Compulsory Integration. Have you heard of it yet? You should…
In 2007, a landman came calling at Mike and Velda Ward’s 110-acre golf course in Delphi Falls.
Their wide open acreage right at the northern edge of the Marcellus Shale natural gas formation made the Wards’ land a prime target for drilling.
But Ward turned the lease down, and told the sales guy “we don’t want anything to do with it.”
The landman turned to leave and said over his shoulder, “I’ll get it anyway.”
That was Ward’s first brush with “compulsory integration.”
Now even the gas companies are saying that the number of landowners forced into compulsory integration could “rise exponentially.” Up to 50 locations a MONTH could be forced to integrate…
Boling says the de facto moratorium that’s been in place on drilling bigger horizontal wells in the Marcellus Shale has kept compulsory integration activity to a minimum. But when the state finishes its regulations for the high-volume hydrofracking process, Boling says he expects the use of compulsory integration could rise “exponentially.”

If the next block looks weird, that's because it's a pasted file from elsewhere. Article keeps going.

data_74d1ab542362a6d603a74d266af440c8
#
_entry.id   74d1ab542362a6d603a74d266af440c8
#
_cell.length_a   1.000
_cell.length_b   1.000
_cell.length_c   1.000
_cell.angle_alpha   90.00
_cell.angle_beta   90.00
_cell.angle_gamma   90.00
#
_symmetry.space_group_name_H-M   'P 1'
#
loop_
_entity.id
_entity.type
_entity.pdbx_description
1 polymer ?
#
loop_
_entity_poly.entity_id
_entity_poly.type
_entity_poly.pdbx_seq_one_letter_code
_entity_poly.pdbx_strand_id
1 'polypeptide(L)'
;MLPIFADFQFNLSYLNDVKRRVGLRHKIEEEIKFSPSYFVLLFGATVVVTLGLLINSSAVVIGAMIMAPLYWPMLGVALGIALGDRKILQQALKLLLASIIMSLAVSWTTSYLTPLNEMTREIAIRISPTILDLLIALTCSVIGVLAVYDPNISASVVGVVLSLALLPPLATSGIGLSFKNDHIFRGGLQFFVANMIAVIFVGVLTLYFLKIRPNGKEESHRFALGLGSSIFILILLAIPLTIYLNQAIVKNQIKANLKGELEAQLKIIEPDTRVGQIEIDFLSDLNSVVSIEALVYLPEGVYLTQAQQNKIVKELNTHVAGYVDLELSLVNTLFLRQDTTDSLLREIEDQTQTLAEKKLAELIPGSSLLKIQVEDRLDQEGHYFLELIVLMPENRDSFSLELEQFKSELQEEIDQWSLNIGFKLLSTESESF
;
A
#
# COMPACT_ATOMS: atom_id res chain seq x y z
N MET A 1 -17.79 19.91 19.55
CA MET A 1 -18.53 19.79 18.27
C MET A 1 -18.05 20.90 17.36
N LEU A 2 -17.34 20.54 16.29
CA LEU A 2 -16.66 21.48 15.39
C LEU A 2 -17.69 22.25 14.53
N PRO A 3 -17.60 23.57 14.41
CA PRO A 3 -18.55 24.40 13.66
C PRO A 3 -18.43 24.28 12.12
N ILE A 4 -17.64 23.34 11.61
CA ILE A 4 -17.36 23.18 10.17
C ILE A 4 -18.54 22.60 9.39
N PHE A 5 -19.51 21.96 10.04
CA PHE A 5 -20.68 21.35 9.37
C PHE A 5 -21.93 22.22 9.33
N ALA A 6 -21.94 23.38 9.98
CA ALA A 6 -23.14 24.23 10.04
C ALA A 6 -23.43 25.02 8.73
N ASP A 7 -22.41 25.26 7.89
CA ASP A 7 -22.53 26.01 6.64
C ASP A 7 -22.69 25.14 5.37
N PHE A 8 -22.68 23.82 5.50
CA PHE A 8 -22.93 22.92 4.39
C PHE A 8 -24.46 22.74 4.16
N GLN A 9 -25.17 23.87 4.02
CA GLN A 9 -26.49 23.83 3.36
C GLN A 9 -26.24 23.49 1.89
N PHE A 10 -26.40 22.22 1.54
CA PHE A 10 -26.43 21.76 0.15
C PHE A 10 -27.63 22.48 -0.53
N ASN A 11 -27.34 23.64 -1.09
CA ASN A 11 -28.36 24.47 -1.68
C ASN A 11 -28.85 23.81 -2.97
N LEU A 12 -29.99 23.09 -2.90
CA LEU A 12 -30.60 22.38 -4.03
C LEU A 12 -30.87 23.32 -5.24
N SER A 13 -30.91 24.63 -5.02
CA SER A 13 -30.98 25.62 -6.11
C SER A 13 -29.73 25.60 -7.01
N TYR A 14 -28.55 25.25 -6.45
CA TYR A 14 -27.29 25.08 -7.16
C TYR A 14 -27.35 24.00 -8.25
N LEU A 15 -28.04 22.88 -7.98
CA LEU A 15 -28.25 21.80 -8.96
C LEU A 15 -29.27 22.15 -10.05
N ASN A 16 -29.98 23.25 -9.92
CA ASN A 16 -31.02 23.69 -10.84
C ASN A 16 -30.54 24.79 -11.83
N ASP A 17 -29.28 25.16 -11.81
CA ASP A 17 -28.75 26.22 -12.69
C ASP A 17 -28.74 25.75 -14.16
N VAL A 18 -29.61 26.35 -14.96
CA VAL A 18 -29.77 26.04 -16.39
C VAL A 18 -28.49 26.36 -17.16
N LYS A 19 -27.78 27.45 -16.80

Boling says that in 2009 there were roughly 50 requests in New York to drill using compulsory integration. But if fracking were to be a more widespread practice:
“I wouldn’t be surprised to see that number or something close to that number … being asked for per month instead of per year,” he says.
Proponents of compulsory integration say the law offers better terms for landowners than if gas companies were to just draw gas out from a neighboring property, without any compensation to the mineral rights holder. But some say the law unfairly forces landowners to sign a lease – or even prevents them from signing a lease, so that the gas can be bought at a lower rate than what the landowner might have been able to negotiate.
(By law, the no one should be able to extract minerals or gas from under your land if you own the rights. They should not be legally able to drill horizontally and steal your minerals.)